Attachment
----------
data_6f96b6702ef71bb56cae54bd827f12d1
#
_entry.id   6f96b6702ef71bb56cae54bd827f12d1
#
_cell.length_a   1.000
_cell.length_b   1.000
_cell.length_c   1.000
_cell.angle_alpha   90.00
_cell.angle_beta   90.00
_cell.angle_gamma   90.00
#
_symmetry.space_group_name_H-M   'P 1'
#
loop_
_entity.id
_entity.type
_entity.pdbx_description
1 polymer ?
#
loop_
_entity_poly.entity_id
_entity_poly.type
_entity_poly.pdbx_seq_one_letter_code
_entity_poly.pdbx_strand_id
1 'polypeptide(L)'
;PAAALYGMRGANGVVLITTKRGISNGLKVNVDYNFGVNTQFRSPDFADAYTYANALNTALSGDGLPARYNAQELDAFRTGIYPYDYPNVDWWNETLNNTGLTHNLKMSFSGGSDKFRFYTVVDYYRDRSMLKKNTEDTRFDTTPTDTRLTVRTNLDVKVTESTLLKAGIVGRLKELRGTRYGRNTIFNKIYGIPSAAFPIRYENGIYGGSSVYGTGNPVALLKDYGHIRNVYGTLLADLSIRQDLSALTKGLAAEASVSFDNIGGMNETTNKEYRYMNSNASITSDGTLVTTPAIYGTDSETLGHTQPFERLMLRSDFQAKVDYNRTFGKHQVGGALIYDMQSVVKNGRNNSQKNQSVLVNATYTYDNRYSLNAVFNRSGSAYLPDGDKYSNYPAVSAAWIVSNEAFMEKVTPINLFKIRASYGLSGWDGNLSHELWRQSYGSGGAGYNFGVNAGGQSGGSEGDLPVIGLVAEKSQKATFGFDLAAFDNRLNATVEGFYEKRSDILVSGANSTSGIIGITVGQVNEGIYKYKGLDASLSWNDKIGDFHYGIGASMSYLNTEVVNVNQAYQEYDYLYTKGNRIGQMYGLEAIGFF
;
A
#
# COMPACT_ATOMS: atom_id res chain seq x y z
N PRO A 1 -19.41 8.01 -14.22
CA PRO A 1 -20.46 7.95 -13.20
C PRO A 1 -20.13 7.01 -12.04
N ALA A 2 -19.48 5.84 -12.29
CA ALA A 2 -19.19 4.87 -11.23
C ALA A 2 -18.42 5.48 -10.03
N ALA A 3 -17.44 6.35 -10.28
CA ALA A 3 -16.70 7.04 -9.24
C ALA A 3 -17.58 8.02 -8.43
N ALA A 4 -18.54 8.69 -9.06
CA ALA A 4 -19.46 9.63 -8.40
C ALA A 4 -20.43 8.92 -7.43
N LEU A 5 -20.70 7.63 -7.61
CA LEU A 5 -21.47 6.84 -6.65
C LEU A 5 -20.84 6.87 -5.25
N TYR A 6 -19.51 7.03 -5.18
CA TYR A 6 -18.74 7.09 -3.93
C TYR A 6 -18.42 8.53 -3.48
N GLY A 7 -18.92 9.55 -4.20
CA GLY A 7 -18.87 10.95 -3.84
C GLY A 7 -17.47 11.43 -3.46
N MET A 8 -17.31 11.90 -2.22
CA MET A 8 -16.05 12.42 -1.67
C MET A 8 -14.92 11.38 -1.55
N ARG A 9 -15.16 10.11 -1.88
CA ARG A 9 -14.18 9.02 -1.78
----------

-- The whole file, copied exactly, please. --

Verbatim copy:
data_6f96b6702ef71bb56cae54bd827f12d1
#
_entry.id   6f96b6702ef71bb56cae54bd827f12d1
#
_cell.length_a   1.000
_cell.length_b   1.000
_cell.length_c   1.000
_cell.angle_alpha   90.00
_cell.angle_beta   90.00
_cell.angle_gamma   90.00
#
_symmetry.space_group_name_H-M   'P 1'
#
loop_
_entity.id
_entity.type
_entity.pdbx_description
1 polymer ?
#
loop_
_entity_poly.entity_id
_entity_poly.type
_entity_poly.pdbx_seq_one_letter_code
_entity_poly.pdbx_strand_id
1 'polypeptide(L)'
;PAAALYGMRGANGVVLITTKRGISNGLKVNVDYNFGVNTQFRSPDFADAYTYANALNTALSGDGLPARYNAQELDAFRTGIYPYDYPNVDWWNETLNNTGLTHNLKMSFSGGSDKFRFYTVVDYYRDRSMLKKNTEDTRFDTTPTDTRLTVRTNLDVKVTESTLLKAGIVGRLKELRGTRYGRNTIFNKIYGIPSAAFPIRYENGIYGGSSVYGTGNPVALLKDYGHIRNVYGTLLADLSIRQDLSALTKGLAAEASVSFDNIGGMNETTNKEYRYMNSNASITSDGTLVTTPAIYGTDSETLGHTQPFERLMLRSDFQAKVDYNRTFGKHQVGGALIYDMQSVVKNGRNNSQKNQSVLVNATYTYDNRYSLNAVFNRSGSAYLPDGDKYSNYPAVSAAWIVSNEAFMEKVTPINLFKIRASYGLSGWDGNLSHELWRQSYGSGGAGYNFGVNAGGQSGGSEGDLPVIGLVAEKSQKATFGFDLAAFDNRLNATVEGFYEKRSDILVSGANSTSGIIGITVGQVNEGIYKYKGLDASLSWNDKIGDFHYGIGASMSYLNTEVVNVNQAYQEYDYLYTKGNRIGQMYGLEAIGFF
;
A
#
# COMPACT_ATOMS: atom_id res chain seq x y z
N PRO A 1 -19.41 8.01 -14.22
CA PRO A 1 -20.46 7.95 -13.20
C PRO A 1 -20.13 7.01 -12.04
N ALA A 2 -19.48 5.84 -12.29
CA ALA A 2 -19.19 4.87 -11.23
C ALA A 2 -18.42 5.48 -10.03
N ALA A 3 -17.44 6.35 -10.28
CA ALA A 3 -16.70 7.04 -9.24
C ALA A 3 -17.58 8.02 -8.43
N ALA A 4 -18.54 8.69 -9.06
CA ALA A 4 -19.46 9.63 -8.40
C ALA A 4 -20.43 8.92 -7.43
N LEU A 5 -20.70 7.63 -7.61
CA LEU A 5 -21.47 6.84 -6.65
C LEU A 5 -20.84 6.87 -5.25
N TYR A 6 -19.51 7.03 -5.18
CA TYR A 6 -18.74 7.09 -3.93
C TYR A 6 -18.42 8.53 -3.48
N GLY A 7 -18.92 9.55 -4.20
CA GLY A 7 -18.87 10.95 -3.84
C GLY A 7 -17.47 11.43 -3.46
N MET A 8 -17.31 11.90 -2.22
CA MET A 8 -16.05 12.42 -1.67
C MET A 8 -14.92 11.38 -1.55
N ARG A 9 -15.16 10.11 -1.88
CA ARG A 9 -14.18 9.02 -1.78